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Kaiser Whistleblower Retaliation

Kaiser Permanente Nurse Wins $41.49 In Retaliation For Reporting Illegal Behavior

In December of 2023, a Los Angeles County jury awarded $41.49 Million to a Kaiser Permanente Neonatal Intensive Care Unit (“NICU”) Nurse who’s employment was terminated after raising concerns that Kaiser was in violation of law because it was understaffing the NICU.  Kaiser argued that the nurse was terminated because she was seen sitting in a recliner chair in the NICU and using her personal phone while she rested her bare feet on an “Isolette” with a baby inside of it.  An Isolette is a protective environment designed to shield the infant from infection-causing germs.  Kaiser testified that placing her bare feet on the Isolette may have created risk to the infant which could have been life threatening.  Kaiser decided that the Nurse’s actions were in violation of its infection control policies and standards and terminated the Nurse’s employment.

In response, the Nurse argued that there were other Kaiser employees caught in safety policy violations such as improper hand hygiene and fetal heart monitoring practices who were counseled and written up, but not terminated (like the Nurse). 

The statute in question is California Labor Code section 1102.5 or otherwise referred to as Whistleblower Retaliation.  This Labor Code section provides that if an employee reports a violation of law to a government or law enforcement agency, to a person in the Company with the authority to investigate, discover, or correct the violation, or for providing testimony before any public body conducting an investigation into the illegal activity, the employer cannot thereafter retaliate against the employee.  The statute also protects employees if they refuse to participate in activity that would result in a violation of law.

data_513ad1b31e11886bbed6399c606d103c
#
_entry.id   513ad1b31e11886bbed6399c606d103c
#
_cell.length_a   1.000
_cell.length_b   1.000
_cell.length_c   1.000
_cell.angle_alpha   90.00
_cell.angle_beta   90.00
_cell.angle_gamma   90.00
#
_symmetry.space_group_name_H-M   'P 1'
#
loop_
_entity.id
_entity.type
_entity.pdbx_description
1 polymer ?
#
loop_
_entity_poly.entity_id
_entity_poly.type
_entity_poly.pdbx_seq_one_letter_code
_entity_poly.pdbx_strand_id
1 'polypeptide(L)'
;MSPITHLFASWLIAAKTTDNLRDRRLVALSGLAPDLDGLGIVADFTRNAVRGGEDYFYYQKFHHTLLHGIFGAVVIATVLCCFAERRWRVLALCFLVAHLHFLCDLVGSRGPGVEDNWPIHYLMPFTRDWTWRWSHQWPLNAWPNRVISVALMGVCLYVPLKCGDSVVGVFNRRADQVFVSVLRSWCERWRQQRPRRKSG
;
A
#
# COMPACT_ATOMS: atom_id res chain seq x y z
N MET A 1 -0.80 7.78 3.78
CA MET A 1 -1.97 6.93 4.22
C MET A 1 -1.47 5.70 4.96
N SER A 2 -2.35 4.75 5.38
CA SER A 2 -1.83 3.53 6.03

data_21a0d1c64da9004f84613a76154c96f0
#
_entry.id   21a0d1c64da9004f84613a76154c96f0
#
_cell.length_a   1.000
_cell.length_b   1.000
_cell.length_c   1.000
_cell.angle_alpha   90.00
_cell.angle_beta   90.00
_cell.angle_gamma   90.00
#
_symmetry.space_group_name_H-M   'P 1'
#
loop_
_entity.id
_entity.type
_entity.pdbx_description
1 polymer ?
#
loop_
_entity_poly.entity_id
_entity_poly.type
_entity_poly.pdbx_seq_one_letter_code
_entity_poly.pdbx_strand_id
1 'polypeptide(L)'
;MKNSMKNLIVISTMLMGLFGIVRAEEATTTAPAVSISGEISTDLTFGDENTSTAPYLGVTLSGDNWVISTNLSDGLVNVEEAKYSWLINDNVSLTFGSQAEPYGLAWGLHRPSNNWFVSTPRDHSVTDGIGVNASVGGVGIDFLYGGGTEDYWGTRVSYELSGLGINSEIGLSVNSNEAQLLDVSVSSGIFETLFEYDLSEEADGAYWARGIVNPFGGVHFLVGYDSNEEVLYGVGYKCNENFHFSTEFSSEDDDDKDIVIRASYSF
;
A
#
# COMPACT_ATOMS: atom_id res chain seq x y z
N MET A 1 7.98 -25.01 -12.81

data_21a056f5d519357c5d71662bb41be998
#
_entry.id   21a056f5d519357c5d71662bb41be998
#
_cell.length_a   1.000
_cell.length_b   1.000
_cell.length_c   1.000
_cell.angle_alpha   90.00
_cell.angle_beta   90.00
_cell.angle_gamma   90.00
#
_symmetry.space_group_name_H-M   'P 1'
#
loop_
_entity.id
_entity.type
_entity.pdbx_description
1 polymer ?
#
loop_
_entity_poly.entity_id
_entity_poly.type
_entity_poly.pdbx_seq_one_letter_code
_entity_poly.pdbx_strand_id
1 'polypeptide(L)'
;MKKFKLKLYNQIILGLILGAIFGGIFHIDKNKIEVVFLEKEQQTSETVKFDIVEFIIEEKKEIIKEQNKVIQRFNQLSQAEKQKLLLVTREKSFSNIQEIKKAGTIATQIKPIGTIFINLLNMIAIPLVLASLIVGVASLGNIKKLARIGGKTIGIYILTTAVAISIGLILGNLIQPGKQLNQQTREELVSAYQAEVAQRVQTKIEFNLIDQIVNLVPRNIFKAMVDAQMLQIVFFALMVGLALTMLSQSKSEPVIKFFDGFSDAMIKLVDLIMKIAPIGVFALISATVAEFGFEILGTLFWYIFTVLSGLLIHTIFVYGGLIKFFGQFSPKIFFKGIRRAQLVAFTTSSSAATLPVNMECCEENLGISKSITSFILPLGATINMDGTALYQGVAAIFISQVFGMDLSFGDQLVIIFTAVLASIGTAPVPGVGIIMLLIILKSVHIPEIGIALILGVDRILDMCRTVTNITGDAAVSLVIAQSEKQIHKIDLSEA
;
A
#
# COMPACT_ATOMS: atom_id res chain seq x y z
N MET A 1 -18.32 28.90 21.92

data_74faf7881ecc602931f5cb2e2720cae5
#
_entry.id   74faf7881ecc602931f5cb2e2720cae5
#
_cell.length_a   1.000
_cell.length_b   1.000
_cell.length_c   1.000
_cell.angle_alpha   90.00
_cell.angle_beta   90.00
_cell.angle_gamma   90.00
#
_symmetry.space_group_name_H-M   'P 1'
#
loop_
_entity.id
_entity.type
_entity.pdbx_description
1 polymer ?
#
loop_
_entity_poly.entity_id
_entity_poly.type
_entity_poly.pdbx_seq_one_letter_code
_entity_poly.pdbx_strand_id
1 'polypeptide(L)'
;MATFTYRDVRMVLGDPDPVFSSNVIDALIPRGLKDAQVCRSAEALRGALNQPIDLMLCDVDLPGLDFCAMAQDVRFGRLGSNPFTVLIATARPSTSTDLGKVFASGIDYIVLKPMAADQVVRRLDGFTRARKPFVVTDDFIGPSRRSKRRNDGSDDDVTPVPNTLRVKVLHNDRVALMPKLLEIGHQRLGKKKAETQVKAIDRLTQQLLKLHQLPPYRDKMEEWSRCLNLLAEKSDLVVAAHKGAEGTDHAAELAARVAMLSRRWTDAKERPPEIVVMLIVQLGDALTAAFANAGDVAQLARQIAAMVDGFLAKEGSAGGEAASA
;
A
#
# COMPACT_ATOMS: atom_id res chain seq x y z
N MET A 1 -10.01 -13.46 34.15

This statute is highly technical.  For example, if you witnessed illegal activity but only reported it to someone within the Company who did not have the authority to investigate or correct the behavior, you would not have standing to qualify as a whistleblower.  That is why it’s important to ensure that any complaints reference an actual illegal behavior (not just inter-Company policy violations), are in writing, and are directed to someone within the Company with authority to address the behavior. 

Employers are always going to proffer a legitimate business reason to justify an employee’s termination (in this case a health and safety violation) which is why it is also important to note any differential treatment between employees.  For example, in this case, the Nurse proffered evidence that other Kaiser employees were reprimanded or warned about similar safety related violations whereas Plaintiff was terminated for her safety violation. 

If you have witnessed illegal activity at your work (including OSHA, wage and hour, and/or health and safety violations), contact Lyon Legal, P.C. who can help to ensure that your complaints are squarely within the requirements of the statute so that you can be protected from retaliation.  Likewise, if you have suffered from an adverse employment action (i.e. demotion, reduction in pay, or termination) as a result of complaints about illegal behavior contact our office for a free consultation. 


Kaiser Whistleblower Retaliation  -

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